The really great idea for an anti-speculation tax to discourage reckless speculation in residential properties is the work of Supervisor Harvey Milk who first proposed it in the late-1970s in San Francisco. An anti-speculation tax could serve as part of a suite of wonderful socially responsible policies aimed at curbing displacement and maintaining affordable housing prices.

    1. Something to seriously consider in this era of runaway speculation where everything is monetized except the air around us. Reasonable quality of life
      should not be caught in this wild slipstream.

      1. The problem is that we currently have a system in place that prioritizes the short term quarterly gains of wealthy and influential investors over anything else, without any reasonable concern over the “quality of life” effects that may result from those actions as a consequence. Those effects are known as externalities as explained by CONSERVATIVE “Chicago School of thought” Nobel Prize winning Economist Milton Friedman in the link I provided for you. I knew him toward the end of his life when he was developing some serious concern over the extreme interpretations of his work. Even the “corporate charter” requires a corporation to operate purely out of self interest without any consideration as to the consequences to others. The very definition of a “sociopath!”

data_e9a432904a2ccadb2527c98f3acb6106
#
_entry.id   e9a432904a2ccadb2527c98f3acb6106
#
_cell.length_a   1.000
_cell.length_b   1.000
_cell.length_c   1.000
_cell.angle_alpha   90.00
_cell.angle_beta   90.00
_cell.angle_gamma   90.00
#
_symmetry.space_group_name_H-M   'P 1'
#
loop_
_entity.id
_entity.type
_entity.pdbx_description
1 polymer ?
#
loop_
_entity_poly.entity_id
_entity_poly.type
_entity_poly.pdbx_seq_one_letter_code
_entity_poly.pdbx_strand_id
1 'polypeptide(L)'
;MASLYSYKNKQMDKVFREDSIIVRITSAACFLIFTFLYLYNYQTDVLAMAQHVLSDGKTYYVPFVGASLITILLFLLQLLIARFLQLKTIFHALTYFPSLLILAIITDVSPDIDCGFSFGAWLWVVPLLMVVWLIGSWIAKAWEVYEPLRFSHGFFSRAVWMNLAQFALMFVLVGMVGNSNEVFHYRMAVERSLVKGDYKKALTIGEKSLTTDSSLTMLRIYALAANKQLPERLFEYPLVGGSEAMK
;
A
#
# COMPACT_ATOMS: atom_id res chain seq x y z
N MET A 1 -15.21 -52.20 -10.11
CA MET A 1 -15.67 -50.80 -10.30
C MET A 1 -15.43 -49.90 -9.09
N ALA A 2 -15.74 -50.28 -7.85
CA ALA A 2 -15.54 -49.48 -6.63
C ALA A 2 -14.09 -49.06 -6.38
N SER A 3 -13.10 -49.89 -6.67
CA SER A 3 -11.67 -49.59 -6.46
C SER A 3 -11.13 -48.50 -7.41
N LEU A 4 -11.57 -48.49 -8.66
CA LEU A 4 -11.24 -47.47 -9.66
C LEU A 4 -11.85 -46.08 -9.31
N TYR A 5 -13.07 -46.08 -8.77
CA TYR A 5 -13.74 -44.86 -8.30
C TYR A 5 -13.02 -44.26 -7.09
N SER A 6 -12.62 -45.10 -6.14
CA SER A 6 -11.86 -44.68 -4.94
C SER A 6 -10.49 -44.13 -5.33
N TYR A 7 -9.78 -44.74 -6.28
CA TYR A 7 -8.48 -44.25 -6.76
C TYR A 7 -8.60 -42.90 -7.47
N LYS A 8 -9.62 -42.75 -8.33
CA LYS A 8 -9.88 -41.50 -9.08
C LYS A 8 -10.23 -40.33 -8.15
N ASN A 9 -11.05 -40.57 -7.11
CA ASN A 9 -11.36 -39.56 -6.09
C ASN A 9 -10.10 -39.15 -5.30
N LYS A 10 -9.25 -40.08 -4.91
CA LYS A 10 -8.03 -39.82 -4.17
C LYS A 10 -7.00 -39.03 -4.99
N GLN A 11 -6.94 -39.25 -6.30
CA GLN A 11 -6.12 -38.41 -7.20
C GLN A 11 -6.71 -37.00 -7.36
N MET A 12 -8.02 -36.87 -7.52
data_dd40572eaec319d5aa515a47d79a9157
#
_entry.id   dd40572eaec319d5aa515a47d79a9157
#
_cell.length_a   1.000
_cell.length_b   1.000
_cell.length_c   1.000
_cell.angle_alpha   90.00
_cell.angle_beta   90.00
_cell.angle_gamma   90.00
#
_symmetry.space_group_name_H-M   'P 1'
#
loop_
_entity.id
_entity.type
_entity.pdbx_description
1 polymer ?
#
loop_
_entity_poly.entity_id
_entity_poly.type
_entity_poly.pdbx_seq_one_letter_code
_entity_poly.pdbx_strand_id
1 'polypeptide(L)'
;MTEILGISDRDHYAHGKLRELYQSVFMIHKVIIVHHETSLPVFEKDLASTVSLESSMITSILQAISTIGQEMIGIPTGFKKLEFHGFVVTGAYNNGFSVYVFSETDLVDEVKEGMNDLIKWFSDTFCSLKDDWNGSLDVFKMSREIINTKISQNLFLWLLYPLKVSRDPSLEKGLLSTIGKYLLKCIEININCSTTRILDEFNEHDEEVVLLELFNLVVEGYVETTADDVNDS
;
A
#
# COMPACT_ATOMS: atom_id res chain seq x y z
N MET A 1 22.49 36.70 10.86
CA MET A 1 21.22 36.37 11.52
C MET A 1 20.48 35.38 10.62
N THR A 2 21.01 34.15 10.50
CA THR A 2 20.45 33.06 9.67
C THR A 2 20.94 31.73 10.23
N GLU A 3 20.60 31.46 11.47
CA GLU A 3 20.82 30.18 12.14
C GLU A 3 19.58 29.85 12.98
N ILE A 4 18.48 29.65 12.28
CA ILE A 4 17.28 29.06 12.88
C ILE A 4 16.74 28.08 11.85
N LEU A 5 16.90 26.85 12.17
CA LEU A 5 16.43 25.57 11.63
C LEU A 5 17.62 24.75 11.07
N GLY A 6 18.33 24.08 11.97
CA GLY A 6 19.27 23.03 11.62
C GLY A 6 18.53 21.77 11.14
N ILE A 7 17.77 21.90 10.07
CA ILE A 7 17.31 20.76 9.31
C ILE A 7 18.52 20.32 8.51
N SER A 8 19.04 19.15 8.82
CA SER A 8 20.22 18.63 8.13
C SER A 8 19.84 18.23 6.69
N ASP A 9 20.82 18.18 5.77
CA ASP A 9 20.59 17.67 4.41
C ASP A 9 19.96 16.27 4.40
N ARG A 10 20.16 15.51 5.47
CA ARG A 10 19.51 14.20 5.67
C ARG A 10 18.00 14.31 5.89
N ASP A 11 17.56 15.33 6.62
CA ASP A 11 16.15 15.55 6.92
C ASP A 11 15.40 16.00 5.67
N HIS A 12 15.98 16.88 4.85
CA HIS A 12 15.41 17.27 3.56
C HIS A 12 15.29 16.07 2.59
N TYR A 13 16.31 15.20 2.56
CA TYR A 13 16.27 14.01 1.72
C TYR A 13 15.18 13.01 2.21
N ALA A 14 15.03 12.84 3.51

See the Documentary made by some Law Professors on the topic:
        The Corporation

        1. Thank you for elaborating.

          Quality of life should be paramount. Just rewards should follow proportionately.

    2. Gentrification is NOT a bad thing. Most people wouldn’t be living in West Hollywood if it wasn’t for it, or any neighborhood that improves its quality of life, services, etc. by having some affluent people create the demand for higher quality businesses. You talk like a socialist. A failed concept. Visit Venezuela and see how that’s working. Keep talking like you do and everything will look and feel like one is living at the DMV with people who treat you like a number, not a human. West Hollywood has a affordable housing options for such a SMALL amount of space, 1.9 square miles. Some of your points are valid, but mostly it’s a socialist rant.